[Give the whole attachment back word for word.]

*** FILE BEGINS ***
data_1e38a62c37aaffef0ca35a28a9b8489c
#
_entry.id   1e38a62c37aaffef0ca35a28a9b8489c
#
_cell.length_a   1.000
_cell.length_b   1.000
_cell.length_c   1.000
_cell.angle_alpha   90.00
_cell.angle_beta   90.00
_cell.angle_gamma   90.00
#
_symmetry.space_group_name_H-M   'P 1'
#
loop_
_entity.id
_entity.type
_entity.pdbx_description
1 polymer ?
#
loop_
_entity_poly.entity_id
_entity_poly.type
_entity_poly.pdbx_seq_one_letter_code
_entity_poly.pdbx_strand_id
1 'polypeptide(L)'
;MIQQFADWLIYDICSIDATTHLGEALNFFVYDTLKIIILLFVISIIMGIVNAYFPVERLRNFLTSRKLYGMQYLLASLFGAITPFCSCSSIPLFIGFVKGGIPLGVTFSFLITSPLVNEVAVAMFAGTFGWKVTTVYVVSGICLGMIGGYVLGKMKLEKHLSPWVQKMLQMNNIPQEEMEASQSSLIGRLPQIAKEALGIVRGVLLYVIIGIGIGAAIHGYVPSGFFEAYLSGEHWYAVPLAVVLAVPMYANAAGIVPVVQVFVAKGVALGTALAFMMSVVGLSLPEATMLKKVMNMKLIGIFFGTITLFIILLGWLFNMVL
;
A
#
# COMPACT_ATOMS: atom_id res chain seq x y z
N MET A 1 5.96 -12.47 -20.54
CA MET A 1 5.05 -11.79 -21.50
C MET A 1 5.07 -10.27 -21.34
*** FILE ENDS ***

data_1e38a62c37aaffef0ca35a28a9b8489c
#
_entry.id   1e38a62c37aaffef0ca35a28a9b8489c
#
_cell.length_a   1.000
_cell.length_b   1.000
_cell.length_c   1.000
_cell.angle_alpha   90.00
_cell.angle_beta   90.00
_cell.angle_gamma   90.00
#
_symmetry.space_group_name_H-M   'P 1'
#
loop_
_entity.id
_entity.type
_entity.pdbx_description
1 polymer ?
#
loop_
_entity_poly.entity_id
_entity_poly.type
_entity_poly.pdbx_seq_one_letter_code
_entity_poly.pdbx_strand_id
1 'polypeptide(L)'
;MIQQFADWLIYDICSIDATTHLGEALNFFVYDTLKIIILLFVISIIMGIVNAYFPVERLRNFLTSRKLYGMQYLLASLFGAITPFCSCSSIPLFIGFVKGGIPLGVTFSFLITSPLVNEVAVAMFAGTFGWKVTTVYVVSGICLGMIGGYVLGKMKLEKHLSPWVQKMLQMNNIPQEEMEASQSSLIGRLPQIAKEALGIVRGVLLYVIIGIGIGAAIHGYVPSGFFEAYLSGEHWYAVPLAVVLAVPMYANAAGIVPVVQVFVAKGVALGTALAFMMSVVGLSLPEATMLKKVMNMKLIGIFFGTITLFIILLGWLFNMVL
;
A
#
# COMPACT_ATOMS: atom_id res chain seq x y z
N MET A 1 5.96 -12.47 -20.54
CA MET A 1 5.05 -11.79 -21.50
C MET A 1 5.07 -10.27 -21.34